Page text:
April 1 to April 7 has been Autism Awareness Week and the region has aimed to bring more awareness to autism and the struggles faced by autistic people.
Landmarks such as Penshaw Momument have turned gold in support of The North East Autism Society’s Going for Gold Campaign. Meanwhile, the Intu Metrocentre and Eldon Square have joined Morrisons in having a “Quiet Hour”.
The North East Autism Society’s Going for Gold campaign was chosen as the colour gold is the colour of success and achievement. want autism to be celebrated and accepted.
John Phillipson, the chief executive of The North East Autism Society (NEAS), said: “This is our most exciting campaign to date because it’s about each of us taking responsibility to make the world a better place. We’ve been providing services for autistic children, young people and adults in the North-east for close to 40 years. It’s time we moved from awareness to a new standard – a gold standard – of acceptance and celebration.”
Dr Amy Pearson, a researcher specialising in autism at the University of Sunderland, said: “It’s great that the North East Autism Society is really listening to what autistic people want and working with autistic people to really advocate for acceptance rather than just awareness.”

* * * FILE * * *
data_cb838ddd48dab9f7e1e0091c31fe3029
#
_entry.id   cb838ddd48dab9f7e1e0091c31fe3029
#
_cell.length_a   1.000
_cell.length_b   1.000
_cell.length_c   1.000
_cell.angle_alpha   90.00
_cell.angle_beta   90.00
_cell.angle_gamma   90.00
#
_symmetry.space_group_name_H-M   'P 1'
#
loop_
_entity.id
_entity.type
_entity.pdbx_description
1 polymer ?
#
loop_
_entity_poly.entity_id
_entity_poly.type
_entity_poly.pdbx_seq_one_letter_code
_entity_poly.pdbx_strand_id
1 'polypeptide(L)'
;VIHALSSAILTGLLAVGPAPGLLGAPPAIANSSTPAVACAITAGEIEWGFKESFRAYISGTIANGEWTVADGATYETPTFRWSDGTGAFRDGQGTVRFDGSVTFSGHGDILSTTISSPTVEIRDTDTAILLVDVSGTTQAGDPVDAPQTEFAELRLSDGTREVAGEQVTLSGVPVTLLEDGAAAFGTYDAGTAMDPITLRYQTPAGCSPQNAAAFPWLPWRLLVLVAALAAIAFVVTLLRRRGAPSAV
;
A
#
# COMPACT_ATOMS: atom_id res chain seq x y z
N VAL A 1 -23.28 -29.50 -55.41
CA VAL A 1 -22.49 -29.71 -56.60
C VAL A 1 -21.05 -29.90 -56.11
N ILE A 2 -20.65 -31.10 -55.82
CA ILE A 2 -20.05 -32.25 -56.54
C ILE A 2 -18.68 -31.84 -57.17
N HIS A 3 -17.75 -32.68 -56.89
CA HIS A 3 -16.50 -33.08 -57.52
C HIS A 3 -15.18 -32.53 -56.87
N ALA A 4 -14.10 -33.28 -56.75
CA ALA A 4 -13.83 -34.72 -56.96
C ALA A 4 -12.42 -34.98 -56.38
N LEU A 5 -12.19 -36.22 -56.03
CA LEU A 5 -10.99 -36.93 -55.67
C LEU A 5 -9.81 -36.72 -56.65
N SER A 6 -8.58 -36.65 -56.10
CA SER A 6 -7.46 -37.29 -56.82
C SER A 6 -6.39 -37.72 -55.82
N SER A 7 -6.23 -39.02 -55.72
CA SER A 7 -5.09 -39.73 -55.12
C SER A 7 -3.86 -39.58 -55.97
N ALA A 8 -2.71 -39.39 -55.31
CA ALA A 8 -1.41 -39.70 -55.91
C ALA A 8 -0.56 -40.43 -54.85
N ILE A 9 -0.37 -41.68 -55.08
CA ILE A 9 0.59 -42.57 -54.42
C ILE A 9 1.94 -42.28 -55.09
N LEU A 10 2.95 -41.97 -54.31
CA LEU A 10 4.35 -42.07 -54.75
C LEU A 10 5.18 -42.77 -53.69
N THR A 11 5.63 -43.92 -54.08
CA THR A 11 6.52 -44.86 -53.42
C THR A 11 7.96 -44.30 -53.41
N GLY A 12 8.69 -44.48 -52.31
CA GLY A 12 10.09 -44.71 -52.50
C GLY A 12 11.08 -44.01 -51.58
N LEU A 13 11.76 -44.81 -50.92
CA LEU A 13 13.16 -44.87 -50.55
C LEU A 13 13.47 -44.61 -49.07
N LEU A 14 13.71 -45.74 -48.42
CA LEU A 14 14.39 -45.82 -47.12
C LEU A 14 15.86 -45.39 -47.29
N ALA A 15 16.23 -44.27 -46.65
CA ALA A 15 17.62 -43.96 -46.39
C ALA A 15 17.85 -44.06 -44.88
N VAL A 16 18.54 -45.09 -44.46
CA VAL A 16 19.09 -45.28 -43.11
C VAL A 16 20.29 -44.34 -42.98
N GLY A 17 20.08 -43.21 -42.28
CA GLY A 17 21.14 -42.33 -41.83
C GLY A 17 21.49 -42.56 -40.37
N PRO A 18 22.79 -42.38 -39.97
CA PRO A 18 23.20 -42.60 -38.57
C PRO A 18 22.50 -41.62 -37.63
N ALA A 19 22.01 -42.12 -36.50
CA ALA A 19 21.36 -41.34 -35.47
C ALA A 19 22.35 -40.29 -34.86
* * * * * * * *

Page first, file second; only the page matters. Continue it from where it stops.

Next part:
Dr Pearson also commented on Quiet Hours. She said: “I think Quiet Hours are a lovely idea, I think for most people, shopping in a quieter and stress-free environment is fantastic. I do think more could be done in terms of timing as limiting them to just a morning that means autistic people who work full time are not going to able to benefit from them.”
Regarding more widespread acceptance for autism in the future, Dr Pearson said: “General acceptance would be absolutely fantastic to see: changing society to view working alongside autistic people as not making adjustments or allowances but just making things easier for individuals to work and live.
“Personally I would like to see more autistic led research in academia.”